I cleaned and lubricated all the points that might be involved in the rise and fall of the ribbon. I eyed the ribbon vibrator critically. Could the flimsy metal be bent so that it’s catching on something?
I researched online and found a post at Typewriter Talk from someone who had a similar problem with an Olympia SF Deluxe. He had cleaned without success, but upon adjusting the key tension to the highest setting, it began to work flawlessly.
I did the same. I turned it up to 4 and experienced no more ribbon sticking in the “up” position:
I don’t quite understand why doing that works. Perhaps the spring attached to touch tuning mechanism is exerting more force on the ribbon vibrator mechanism in the “4” position. Compare to the “1” position:
It may be that the ribbon vibrator is bent or is still gummy and the higher tension overcomes the problem.
The manual that came with the 1950 Lettera is lovely and elegant but vague on the use of the Personal Touch Tuning mechanism:
I found a newer Lettera 22 user manual at Richard Polt’s typewriter manual archive which explains “Personal Touch Tuning” better:
Personal Touch Tuning
This device enables the user to adjust the key tension to suit his or her touch. The lever will be found under the detachable top cover on the left side. There are four positions, 1 the lightest, 4 the heaviest. The beginner is recommended to start with the tension set at 4. Later as ease and lightness of touch and speed have been acquired, the adjustments can be brought into play one after the other until the lightest touch is in use at position 1. Experienced typists who have heavier machines will find it better to follow this method too.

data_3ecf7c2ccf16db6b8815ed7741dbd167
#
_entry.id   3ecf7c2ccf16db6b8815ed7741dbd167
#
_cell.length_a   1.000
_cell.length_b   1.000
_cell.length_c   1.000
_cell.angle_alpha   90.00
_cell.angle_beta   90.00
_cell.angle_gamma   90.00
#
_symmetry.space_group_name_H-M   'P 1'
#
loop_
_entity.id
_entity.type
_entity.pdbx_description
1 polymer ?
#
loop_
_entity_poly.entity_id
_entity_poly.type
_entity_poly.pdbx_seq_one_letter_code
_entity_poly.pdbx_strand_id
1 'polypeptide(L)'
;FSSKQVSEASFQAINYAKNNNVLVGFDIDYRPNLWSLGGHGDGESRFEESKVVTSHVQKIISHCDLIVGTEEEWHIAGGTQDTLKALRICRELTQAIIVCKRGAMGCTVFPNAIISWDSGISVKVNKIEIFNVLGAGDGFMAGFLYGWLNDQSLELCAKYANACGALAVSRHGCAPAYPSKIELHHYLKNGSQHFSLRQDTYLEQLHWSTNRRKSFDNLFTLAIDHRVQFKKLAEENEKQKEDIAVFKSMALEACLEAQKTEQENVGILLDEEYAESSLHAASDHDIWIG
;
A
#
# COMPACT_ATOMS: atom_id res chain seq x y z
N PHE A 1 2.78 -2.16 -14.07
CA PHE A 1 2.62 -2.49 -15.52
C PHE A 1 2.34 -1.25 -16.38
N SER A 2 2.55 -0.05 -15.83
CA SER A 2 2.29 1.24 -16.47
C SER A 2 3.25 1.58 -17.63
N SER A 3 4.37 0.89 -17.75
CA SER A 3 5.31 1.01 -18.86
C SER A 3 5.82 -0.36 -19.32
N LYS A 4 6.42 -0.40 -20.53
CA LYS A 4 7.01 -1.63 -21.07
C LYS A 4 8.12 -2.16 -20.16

I am not a gentle typist, so the 4 setting works for me.
The 1950 Lettera had melted rubber grommets as well. This caused the shell to rattle around and can in some cases cause typebars to hit the ribbon cover. The melted grommet problem is apparently common in Letteras. I found this out by reading Ted Munk’s post Off the Workbench – 1959 Lettera 22.
I went to a local independent hardware store:
Which was well-stocked with everything:
And I found my way to the rubber grommet aisle:
I bought four of this size:
I took the grommets home and prepared the Lettera on my workbench.
Make sure you set your margins all the way left and right, or you will have a heck of a time getting that top cover off.
I scraped the melted grommets off and cleaned up the residue with Goo Gone:
I inserted the new grommets into the top cover which took some finagling – I wiggled and pushed the new grommet through the top of the cover with a small screwdriver and then adjusted its position from the underside of the cover:
Now the shell fits snugly. These replacement rubber grommets seem to be very close in size to the originals.
My other issue with the 1950 Lettera was intermittent failure of lowercase return after shifting from uppercase. Like this:
It was another dirty/gummy problem. I lubricated all the shifting pivot points I could see from the top and it worked better but not perfectly. I took off the bottom plate and cleaned/lubricated more visible pivot points and the problem is solved. No more shifting issues.